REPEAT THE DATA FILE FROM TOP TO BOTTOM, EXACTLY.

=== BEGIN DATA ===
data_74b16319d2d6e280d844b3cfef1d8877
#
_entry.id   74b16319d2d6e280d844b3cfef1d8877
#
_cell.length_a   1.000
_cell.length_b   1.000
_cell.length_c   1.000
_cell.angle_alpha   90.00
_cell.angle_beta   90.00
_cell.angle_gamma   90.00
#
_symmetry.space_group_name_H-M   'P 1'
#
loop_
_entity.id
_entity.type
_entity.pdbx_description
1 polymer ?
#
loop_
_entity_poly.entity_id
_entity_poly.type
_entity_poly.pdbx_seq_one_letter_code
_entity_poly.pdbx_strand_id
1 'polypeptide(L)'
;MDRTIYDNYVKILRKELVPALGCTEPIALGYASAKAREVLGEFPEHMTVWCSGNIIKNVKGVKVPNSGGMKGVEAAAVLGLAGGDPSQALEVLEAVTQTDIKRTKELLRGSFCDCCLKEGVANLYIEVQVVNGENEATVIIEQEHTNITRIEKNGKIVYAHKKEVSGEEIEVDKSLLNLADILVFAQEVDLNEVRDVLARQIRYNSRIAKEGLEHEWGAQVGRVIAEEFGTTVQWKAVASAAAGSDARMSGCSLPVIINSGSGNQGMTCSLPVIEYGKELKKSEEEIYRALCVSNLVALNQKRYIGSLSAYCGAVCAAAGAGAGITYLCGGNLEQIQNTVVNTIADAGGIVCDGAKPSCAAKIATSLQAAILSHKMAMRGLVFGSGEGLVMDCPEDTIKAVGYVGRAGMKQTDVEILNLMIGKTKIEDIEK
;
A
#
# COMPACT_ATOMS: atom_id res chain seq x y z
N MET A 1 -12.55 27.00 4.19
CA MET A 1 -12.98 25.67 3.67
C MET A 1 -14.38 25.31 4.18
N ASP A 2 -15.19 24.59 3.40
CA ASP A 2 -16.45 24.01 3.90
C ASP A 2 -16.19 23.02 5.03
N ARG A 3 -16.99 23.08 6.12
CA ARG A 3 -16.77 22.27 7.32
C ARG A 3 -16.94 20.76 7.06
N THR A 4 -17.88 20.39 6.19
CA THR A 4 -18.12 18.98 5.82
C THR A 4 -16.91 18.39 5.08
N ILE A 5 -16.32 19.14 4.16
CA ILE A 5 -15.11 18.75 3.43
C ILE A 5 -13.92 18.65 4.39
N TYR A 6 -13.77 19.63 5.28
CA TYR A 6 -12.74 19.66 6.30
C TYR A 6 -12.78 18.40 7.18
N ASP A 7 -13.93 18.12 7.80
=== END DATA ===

data_74b16319d2d6e280d844b3cfef1d8877
#
_entry.id   74b16319d2d6e280d844b3cfef1d8877
#
_cell.length_a   1.000
_cell.length_b   1.000
_cell.length_c   1.000
_cell.angle_alpha   90.00
_cell.angle_beta   90.00
_cell.angle_gamma   90.00
#
_symmetry.space_group_name_H-M   'P 1'
#
loop_
_entity.id
_entity.type
_entity.pdbx_description
1 polymer ?
#
loop_
_entity_poly.entity_id
_entity_poly.type
_entity_poly.pdbx_seq_one_letter_code
_entity_poly.pdbx_strand_id
1 'polypeptide(L)'
;MDRTIYDNYVKILRKELVPALGCTEPIALGYASAKAREVLGEFPEHMTVWCSGNIIKNVKGVKVPNSGGMKGVEAAAVLGLAGGDPSQALEVLEAVTQTDIKRTKELLRGSFCDCCLKEGVANLYIEVQVVNGENEATVIIEQEHTNITRIEKNGKIVYAHKKEVSGEEIEVDKSLLNLADILVFAQEVDLNEVRDVLARQIRYNSRIAKEGLEHEWGAQVGRVIAEEFGTTVQWKAVASAAAGSDARMSGCSLPVIINSGSGNQGMTCSLPVIEYGKELKKSEEEIYRALCVSNLVALNQKRYIGSLSAYCGAVCAAAGAGAGITYLCGGNLEQIQNTVVNTIADAGGIVCDGAKPSCAAKIATSLQAAILSHKMAMRGLVFGSGEGLVMDCPEDTIKAVGYVGRAGMKQTDVEILNLMIGKTKIEDIEK
;
A
#
# COMPACT_ATOMS: atom_id res chain seq x y z
N MET A 1 -12.55 27.00 4.19
CA MET A 1 -12.98 25.67 3.67
C MET A 1 -14.38 25.31 4.18
N ASP A 2 -15.19 24.59 3.40
CA ASP A 2 -16.45 24.01 3.90
C ASP A 2 -16.19 23.02 5.03
N ARG A 3 -16.99 23.08 6.12
CA ARG A 3 -16.77 22.27 7.32
C ARG A 3 -16.94 20.76 7.06
N THR A 4 -17.88 20.39 6.19
CA THR A 4 -18.12 18.98 5.82
C THR A 4 -16.91 18.39 5.08
N ILE A 5 -16.32 19.14 4.16
CA ILE A 5 -15.11 18.75 3.43
C ILE A 5 -13.92 18.65 4.39
N TYR A 6 -13.77 19.63 5.28
CA TYR A 6 -12.74 19.66 6.30
C TYR A 6 -12.78 18.40 7.18
N ASP A 7 -13.93 18.12 7.80